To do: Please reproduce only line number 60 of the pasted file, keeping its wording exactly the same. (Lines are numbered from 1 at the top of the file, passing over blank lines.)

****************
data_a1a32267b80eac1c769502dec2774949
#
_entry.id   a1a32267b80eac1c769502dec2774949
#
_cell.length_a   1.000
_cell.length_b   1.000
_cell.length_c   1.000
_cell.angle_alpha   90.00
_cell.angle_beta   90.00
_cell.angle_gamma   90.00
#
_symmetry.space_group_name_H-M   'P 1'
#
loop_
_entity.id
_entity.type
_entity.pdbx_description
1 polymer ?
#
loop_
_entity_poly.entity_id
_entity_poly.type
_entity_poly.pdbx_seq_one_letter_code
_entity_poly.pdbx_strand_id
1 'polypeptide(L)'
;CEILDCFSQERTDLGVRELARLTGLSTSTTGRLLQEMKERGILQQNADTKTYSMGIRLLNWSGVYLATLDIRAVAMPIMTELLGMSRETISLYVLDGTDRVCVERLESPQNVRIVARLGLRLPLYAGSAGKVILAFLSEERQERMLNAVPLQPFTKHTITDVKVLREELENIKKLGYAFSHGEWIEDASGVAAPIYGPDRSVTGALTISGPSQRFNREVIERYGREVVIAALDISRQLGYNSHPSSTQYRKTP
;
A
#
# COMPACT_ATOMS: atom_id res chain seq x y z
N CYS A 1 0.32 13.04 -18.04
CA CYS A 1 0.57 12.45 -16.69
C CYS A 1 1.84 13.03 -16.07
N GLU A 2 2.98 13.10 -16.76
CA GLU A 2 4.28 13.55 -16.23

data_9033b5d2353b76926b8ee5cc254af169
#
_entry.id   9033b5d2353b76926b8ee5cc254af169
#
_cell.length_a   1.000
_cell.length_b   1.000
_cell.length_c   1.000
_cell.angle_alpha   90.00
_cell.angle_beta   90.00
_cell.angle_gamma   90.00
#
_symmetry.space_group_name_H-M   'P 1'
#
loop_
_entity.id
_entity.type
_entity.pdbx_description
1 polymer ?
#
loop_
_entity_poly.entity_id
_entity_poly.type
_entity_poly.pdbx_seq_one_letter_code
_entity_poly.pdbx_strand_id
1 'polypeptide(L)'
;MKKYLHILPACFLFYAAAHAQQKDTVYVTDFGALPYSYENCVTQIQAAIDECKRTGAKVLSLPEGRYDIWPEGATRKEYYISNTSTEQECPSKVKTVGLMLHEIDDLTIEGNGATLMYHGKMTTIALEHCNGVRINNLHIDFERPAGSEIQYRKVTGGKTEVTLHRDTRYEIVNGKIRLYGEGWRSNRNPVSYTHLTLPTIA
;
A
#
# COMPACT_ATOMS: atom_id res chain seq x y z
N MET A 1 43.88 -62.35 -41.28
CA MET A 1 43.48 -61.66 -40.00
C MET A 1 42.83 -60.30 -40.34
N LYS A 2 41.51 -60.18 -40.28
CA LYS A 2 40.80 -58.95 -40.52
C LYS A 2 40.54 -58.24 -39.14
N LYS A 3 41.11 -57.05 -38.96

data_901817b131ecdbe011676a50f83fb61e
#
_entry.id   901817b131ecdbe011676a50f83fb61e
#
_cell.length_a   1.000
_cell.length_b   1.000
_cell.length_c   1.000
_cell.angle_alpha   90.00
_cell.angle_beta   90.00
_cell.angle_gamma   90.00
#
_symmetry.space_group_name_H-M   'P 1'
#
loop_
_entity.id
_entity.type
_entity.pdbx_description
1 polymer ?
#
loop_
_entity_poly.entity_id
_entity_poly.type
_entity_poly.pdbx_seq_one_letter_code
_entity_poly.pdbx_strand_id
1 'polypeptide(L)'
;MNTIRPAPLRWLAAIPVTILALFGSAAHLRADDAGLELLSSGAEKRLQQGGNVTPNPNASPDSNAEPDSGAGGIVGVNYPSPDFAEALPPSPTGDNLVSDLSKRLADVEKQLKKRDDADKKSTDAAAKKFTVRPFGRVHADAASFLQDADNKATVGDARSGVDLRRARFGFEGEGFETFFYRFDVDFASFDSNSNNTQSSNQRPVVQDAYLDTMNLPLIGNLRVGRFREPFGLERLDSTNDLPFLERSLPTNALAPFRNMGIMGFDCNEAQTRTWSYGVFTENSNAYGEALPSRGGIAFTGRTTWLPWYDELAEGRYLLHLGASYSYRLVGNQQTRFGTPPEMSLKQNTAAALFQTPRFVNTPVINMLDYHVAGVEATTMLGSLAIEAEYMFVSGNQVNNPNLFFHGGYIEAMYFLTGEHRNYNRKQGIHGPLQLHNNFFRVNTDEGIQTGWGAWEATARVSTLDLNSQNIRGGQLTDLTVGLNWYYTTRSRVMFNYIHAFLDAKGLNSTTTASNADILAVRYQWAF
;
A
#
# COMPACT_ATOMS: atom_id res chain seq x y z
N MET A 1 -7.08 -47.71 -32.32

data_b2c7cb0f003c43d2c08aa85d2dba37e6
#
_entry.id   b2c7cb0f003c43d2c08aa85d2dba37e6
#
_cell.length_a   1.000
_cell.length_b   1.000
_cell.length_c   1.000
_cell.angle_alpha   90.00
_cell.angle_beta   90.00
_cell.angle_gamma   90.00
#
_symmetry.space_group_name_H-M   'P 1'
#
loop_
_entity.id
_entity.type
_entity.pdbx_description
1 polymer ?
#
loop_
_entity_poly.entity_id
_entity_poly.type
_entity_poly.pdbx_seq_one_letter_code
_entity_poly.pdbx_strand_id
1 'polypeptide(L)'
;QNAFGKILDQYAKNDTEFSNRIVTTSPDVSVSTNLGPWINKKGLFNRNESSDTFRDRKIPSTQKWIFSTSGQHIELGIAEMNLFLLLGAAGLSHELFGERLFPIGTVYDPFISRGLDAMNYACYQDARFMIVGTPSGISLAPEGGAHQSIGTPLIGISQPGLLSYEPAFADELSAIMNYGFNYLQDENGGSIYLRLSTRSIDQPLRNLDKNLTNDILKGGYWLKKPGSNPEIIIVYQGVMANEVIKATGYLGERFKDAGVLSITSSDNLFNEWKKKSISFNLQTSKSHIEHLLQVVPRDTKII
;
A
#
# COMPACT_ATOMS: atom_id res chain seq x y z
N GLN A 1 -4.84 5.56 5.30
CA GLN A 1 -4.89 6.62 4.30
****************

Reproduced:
1 'polypeptide(L)'